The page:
The average household in the UK is looking at an increase of £700 per year on their energy bills, but your bills could rise even higher, and are set to rise again.

What is energy inflation?

Energy inflation is something we’re all experiencing.  In short, because the energy price cap has moved.  The energy price cap is essentially a maximum price that is calculated by the government regulator Ofgem to make sure that energy companies can’t charge you whatever they like.

However, the price cap reflects costs, which means that if the price that suppliers have to pay goes up, so does the price they can charge.  The energy price cap doesn’t work as a subsidy, so when the cost of supplying energy to customers rises, then that cost is passed to customers.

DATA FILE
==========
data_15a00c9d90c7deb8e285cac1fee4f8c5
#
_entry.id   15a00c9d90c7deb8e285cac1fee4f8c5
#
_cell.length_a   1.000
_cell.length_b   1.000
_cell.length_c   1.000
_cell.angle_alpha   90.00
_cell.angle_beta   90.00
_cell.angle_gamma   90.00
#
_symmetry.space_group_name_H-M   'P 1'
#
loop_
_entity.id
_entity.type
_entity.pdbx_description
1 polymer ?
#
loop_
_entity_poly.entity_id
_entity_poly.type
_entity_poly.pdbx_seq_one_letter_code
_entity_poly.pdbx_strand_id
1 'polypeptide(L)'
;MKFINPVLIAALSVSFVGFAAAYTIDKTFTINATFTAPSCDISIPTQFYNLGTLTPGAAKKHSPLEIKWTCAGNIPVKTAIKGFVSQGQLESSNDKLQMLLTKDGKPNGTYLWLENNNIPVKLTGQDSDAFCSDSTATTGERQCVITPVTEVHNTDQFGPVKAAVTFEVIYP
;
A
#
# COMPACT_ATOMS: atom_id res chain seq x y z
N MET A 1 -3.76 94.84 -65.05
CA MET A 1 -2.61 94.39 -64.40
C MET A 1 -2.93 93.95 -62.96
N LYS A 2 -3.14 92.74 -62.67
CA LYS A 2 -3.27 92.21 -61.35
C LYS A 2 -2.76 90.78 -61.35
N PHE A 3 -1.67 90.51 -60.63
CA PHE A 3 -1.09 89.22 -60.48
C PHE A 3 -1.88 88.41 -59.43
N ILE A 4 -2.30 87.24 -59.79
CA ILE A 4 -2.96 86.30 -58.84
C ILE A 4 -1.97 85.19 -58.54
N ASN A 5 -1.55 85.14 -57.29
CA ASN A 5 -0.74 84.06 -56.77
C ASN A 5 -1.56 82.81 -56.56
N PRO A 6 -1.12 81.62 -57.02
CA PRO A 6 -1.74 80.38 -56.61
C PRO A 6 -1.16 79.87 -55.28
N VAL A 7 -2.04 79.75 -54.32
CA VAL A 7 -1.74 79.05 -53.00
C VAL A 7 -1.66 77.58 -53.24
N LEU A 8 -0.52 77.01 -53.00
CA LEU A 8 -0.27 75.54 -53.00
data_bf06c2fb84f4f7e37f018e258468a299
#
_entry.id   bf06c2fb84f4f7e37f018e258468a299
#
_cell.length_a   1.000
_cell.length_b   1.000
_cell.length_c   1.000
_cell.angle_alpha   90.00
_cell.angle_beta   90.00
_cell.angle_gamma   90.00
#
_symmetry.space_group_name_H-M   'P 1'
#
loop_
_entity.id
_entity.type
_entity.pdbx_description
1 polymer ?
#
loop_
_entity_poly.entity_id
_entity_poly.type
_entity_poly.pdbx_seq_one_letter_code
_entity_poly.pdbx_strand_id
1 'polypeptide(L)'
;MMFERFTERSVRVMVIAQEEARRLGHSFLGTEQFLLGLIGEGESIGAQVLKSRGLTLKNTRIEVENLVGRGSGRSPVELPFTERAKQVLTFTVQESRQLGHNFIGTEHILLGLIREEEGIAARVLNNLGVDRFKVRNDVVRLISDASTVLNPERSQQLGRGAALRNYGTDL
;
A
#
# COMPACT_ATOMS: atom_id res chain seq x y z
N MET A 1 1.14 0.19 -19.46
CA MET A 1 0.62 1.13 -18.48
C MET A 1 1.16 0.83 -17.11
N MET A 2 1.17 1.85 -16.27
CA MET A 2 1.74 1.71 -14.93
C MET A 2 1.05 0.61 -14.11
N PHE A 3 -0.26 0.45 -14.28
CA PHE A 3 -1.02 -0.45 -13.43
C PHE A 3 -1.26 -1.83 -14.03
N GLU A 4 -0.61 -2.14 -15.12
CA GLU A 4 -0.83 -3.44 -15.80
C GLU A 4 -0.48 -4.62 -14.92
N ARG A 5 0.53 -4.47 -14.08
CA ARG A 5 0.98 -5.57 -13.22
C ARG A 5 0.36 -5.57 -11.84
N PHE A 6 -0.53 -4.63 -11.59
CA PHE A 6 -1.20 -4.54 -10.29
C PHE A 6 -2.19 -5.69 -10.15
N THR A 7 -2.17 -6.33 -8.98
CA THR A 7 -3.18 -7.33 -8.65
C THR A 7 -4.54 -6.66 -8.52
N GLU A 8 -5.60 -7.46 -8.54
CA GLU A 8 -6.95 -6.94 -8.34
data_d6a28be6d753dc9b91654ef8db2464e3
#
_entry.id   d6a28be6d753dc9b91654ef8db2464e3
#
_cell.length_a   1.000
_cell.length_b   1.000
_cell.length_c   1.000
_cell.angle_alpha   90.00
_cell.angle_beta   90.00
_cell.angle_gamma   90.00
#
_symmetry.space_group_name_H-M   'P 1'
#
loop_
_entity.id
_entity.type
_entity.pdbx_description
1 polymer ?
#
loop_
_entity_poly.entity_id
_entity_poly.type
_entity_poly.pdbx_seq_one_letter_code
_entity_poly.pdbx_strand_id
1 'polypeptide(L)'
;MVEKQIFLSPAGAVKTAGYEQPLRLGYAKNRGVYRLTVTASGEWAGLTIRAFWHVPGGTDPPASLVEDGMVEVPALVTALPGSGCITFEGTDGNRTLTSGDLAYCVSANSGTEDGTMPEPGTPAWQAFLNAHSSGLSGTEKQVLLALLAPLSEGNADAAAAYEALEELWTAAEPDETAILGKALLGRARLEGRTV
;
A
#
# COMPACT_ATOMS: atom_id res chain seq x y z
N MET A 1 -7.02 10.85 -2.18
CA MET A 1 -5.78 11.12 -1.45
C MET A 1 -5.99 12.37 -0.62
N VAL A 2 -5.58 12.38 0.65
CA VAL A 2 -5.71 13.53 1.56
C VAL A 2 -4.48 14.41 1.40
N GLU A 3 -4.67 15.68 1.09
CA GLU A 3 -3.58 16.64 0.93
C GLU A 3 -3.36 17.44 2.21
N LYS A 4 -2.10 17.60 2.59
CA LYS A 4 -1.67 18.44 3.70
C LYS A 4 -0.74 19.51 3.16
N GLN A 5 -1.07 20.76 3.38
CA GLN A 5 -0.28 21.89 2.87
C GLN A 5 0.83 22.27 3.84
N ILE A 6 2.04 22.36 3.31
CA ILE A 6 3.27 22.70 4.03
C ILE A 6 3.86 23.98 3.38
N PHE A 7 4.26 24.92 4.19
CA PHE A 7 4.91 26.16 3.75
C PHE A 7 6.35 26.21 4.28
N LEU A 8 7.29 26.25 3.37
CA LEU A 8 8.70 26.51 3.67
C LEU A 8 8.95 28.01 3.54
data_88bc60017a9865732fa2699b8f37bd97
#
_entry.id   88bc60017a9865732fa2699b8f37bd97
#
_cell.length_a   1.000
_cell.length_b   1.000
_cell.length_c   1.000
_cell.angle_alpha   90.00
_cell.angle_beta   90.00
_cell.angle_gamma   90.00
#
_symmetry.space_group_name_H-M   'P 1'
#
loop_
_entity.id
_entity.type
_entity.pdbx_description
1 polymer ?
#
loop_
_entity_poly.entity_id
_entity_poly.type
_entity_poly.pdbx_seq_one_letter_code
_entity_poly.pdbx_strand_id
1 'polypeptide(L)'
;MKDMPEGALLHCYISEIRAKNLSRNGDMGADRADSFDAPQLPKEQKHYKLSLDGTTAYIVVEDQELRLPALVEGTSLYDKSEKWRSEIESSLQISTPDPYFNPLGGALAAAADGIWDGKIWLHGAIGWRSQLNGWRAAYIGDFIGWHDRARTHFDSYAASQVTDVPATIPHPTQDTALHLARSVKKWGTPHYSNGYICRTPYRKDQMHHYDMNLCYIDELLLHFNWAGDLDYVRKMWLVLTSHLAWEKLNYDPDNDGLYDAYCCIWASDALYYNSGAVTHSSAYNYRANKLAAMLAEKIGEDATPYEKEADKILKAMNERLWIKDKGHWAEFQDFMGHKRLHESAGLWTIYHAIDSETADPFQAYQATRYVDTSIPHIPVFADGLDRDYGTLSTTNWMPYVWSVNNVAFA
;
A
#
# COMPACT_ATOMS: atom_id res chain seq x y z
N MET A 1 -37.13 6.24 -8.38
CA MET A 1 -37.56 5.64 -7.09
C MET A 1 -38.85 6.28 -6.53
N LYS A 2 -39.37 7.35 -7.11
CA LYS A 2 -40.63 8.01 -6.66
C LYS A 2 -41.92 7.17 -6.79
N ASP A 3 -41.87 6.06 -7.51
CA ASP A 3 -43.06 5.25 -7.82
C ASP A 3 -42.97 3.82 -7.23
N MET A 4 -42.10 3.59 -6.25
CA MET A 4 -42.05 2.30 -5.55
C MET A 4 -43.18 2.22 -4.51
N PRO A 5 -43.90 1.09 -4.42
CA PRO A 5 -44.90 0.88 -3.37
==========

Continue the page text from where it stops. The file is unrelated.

And prices are forecasted to continue rising.

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The future of energy prices

Prices Aren’t Coming Down

Unfortunately for us as customers, energy prices are not going to come down.  There are lots of reasons why; energy is generated mostly by using fossil fuels, and they can’t be replenished, so once they’re gone, they’re gone.  And the more we use, the less of them there are, so the price goes up.

The Electric Vehicle Revolution

With the plans from the UK government to make all new cars sold in the UK exclusively electric vehicles from 2030, this will inevitably add more demand for electricity and strain on the system.  Plus, whilst the price of “filling up” an electric vehicle by fully charging it is significantly cheaper than traditional diesel or petrol, charging your vehicle overnight at home is going to add that cost on to your energy bill.